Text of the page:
An exhibition at SFMOMA offers new perspective on Sea Ranch


Few examples of California modernist architecture hold the mystique of Sea Ranch, the iconic ’60s-era housing community on Sonoma County’s craggy coastline that became a pioneering model of environmental and communal-minded design. This winter, the San Francisco Museum of Modern Art pays tribute to this legacy with “The Sea Ranch: Architecture, Environment and Idealism,” an exhibition that takes a closer look at the earliest plans and concepts behind the legendary enclave and explores what lessons in “living lightly on the land”—both visually and ecologically—they may offer us today.

Architects Richard Whitaker, Donlyn Lyndon, Charles Moore and William Turnbull in Condominium One courtyard, 1991


Sketch for Condominium One by MLTW, 1964.

Archival photographs and original drawings trace the inception of the project, with a focus on the aesthetic and social ideals of its founding designers: landscape architect Lawrence Halprin, Berkeley firm MLTW (Charles Moore, Donlyn Lyndon, William Turnbull and Richard Whitaker), architect Joseph Esherick and graphic designer Barbara Stauffacher Solomon. Esherick’s famous hedgerow houses—modeled after wind-sculpted cypress—get their due, and landmark Condominium One comes to life in the gallery with a scale model of its lofted master suite “aedicula” design.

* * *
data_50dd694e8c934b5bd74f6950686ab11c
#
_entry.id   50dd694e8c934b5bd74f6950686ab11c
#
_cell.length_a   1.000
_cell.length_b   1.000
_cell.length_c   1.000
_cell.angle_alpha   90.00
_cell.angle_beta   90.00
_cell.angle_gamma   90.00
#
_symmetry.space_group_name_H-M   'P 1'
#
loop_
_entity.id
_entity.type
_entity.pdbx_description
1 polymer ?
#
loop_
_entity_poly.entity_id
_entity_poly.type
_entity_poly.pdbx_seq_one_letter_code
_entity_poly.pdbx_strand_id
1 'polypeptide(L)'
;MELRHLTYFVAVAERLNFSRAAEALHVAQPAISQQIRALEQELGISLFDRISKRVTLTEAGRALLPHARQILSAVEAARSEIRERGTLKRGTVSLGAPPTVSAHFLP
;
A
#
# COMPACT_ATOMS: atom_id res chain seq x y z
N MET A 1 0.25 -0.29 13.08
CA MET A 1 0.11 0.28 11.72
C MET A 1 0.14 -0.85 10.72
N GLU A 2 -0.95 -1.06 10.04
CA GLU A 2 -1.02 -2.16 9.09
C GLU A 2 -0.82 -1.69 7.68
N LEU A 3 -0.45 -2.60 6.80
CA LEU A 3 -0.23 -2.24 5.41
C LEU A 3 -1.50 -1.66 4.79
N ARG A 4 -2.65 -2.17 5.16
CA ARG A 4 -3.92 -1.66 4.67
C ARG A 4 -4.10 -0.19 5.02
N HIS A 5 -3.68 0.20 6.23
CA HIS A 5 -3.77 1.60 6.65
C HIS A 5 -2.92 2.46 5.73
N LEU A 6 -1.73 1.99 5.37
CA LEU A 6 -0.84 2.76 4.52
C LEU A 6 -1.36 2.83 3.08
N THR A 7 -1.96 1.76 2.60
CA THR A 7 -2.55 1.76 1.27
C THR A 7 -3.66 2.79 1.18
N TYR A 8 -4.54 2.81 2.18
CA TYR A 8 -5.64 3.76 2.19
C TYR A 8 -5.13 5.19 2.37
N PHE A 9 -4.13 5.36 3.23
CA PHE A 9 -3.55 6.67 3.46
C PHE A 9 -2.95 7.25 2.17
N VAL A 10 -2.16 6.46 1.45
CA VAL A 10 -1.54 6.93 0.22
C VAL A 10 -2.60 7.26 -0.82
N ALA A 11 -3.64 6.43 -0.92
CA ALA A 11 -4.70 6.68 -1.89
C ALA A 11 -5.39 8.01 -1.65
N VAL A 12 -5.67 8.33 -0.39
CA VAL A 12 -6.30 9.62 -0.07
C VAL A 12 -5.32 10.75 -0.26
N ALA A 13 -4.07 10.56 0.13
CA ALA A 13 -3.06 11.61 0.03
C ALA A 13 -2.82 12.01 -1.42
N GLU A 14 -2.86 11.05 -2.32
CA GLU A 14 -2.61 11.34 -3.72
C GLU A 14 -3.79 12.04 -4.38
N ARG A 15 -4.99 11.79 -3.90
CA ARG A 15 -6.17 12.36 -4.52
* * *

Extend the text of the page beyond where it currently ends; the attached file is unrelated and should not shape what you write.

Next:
“What you see in the initial thinking behind Sea Ranch are the Bay Area’s most progressive designers grappling with the tenets of European Modernism that had come West while navigating regional traditions of landscape-focused architecture and the era’s collective-living mind-set,” says exhibition co-curator Joseph Becker. “The look they forged, of simple volumes clad in the natural beauty of local materials, marked a turning point in Bay Modernist style that influenced building practice far beyond Northern California.”

(Through April 28, 2019;

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